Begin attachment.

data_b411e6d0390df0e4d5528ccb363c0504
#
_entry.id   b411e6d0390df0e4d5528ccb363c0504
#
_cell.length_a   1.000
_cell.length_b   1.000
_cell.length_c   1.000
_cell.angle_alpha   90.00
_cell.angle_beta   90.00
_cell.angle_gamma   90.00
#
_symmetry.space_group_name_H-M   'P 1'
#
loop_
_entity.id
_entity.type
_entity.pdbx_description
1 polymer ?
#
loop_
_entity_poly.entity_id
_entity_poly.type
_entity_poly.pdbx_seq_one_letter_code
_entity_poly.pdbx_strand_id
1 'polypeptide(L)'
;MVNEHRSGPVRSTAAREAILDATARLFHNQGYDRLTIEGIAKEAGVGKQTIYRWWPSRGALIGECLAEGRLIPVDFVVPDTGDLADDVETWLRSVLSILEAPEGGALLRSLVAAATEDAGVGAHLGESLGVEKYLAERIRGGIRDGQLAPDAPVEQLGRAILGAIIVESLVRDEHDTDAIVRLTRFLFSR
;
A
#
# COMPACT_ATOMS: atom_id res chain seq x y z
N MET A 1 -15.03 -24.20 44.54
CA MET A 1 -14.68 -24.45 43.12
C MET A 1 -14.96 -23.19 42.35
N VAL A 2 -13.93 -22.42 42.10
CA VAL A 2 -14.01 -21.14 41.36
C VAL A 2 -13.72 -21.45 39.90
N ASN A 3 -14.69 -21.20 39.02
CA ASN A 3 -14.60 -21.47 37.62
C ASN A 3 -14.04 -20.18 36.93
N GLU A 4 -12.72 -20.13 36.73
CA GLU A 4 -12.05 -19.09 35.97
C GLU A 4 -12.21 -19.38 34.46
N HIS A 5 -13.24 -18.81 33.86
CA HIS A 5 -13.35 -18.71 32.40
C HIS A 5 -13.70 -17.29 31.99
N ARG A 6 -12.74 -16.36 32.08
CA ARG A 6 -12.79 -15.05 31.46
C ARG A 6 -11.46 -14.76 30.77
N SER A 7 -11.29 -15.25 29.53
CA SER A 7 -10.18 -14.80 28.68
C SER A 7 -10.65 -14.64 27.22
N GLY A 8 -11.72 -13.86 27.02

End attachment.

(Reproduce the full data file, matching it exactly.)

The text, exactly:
data_b411e6d0390df0e4d5528ccb363c0504
#
_entry.id   b411e6d0390df0e4d5528ccb363c0504
#
_cell.length_a   1.000
_cell.length_b   1.000
_cell.length_c   1.000
_cell.angle_alpha   90.00
_cell.angle_beta   90.00
_cell.angle_gamma   90.00
#
_symmetry.space_group_name_H-M   'P 1'
#
loop_
_entity.id
_entity.type
_entity.pdbx_description
1 polymer ?
#
loop_
_entity_poly.entity_id
_entity_poly.type
_entity_poly.pdbx_seq_one_letter_code
_entity_poly.pdbx_strand_id
1 'polypeptide(L)'
;MVNEHRSGPVRSTAAREAILDATARLFHNQGYDRLTIEGIAKEAGVGKQTIYRWWPSRGALIGECLAEGRLIPVDFVVPDTGDLADDVETWLRSVLSILEAPEGGALLRSLVAAATEDAGVGAHLGESLGVEKYLAERIRGGIRDGQLAPDAPVEQLGRAILGAIIVESLVRDEHDTDAIVRLTRFLFSR
;
A
#
# COMPACT_ATOMS: atom_id res chain seq x y z
N MET A 1 -15.03 -24.20 44.54
CA MET A 1 -14.68 -24.45 43.12
C MET A 1 -14.96 -23.19 42.35
N VAL A 2 -13.93 -22.42 42.10
CA VAL A 2 -14.01 -21.14 41.36
C VAL A 2 -13.72 -21.45 39.90
N ASN A 3 -14.69 -21.20 39.02
CA ASN A 3 -14.60 -21.47 37.62
C ASN A 3 -14.04 -20.18 36.93
N GLU A 4 -12.72 -20.13 36.73
CA GLU A 4 -12.05 -19.09 35.97
C GLU A 4 -12.21 -19.38 34.46
N HIS A 5 -13.24 -18.81 33.86
CA HIS A 5 -13.35 -18.71 32.40
C HIS A 5 -13.70 -17.29 31.99
N ARG A 6 -12.74 -16.36 32.08
CA ARG A 6 -12.79 -15.05 31.46
C ARG A 6 -11.46 -14.76 30.77
N SER A 7 -11.29 -15.25 29.53
CA SER A 7 -10.18 -14.80 28.68
C SER A 7 -10.65 -14.64 27.22
N GLY A 8 -11.72 -13.86 27.02